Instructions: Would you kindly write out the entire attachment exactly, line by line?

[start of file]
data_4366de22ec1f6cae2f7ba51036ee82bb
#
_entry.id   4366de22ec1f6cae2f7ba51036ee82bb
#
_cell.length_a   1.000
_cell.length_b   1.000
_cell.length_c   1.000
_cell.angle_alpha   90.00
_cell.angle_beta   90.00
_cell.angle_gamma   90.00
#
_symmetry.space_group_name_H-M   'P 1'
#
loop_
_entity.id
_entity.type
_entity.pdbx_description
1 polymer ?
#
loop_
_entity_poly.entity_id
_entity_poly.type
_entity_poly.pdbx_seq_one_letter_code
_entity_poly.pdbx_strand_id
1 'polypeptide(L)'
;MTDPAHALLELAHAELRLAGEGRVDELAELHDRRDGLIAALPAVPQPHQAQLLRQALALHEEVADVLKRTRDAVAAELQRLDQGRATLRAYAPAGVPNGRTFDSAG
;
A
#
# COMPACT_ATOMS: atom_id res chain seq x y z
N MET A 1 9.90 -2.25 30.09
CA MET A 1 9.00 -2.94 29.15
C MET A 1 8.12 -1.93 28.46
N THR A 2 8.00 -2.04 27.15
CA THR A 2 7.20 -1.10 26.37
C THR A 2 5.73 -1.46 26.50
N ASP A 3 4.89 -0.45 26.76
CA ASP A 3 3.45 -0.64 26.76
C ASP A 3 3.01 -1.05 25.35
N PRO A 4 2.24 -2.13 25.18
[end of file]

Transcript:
data_4366de22ec1f6cae2f7ba51036ee82bb
#
_entry.id   4366de22ec1f6cae2f7ba51036ee82bb
#
_cell.length_a   1.000
_cell.length_b   1.000
_cell.length_c   1.000
_cell.angle_alpha   90.00
_cell.angle_beta   90.00
_cell.angle_gamma   90.00
#
_symmetry.space_group_name_H-M   'P 1'
#
loop_
_entity.id
_entity.type
_entity.pdbx_description
1 polymer ?
#
loop_
_entity_poly.entity_id
_entity_poly.type
_entity_poly.pdbx_seq_one_letter_code
_entity_poly.pdbx_strand_id
1 'polypeptide(L)'
;MTDPAHALLELAHAELRLAGEGRVDELAELHDRRDGLIAALPAVPQPHQAQLLRQALALHEEVADVLKRTRDAVAAELQRLDQGRATLRAYAPAGVPNGRTFDSAG
;
A
#
# COMPACT_ATOMS: atom_id res chain seq x y z
N MET A 1 9.90 -2.25 30.09
CA MET A 1 9.00 -2.94 29.15
C MET A 1 8.12 -1.93 28.46
N THR A 2 8.00 -2.04 27.15
CA THR A 2 7.20 -1.10 26.37
C THR A 2 5.73 -1.46 26.50
N ASP A 3 4.89 -0.45 26.76
CA ASP A 3 3.45 -0.64 26.76
C ASP A 3 3.01 -1.05 25.35
N PRO A 4 2.24 -2.13 25.18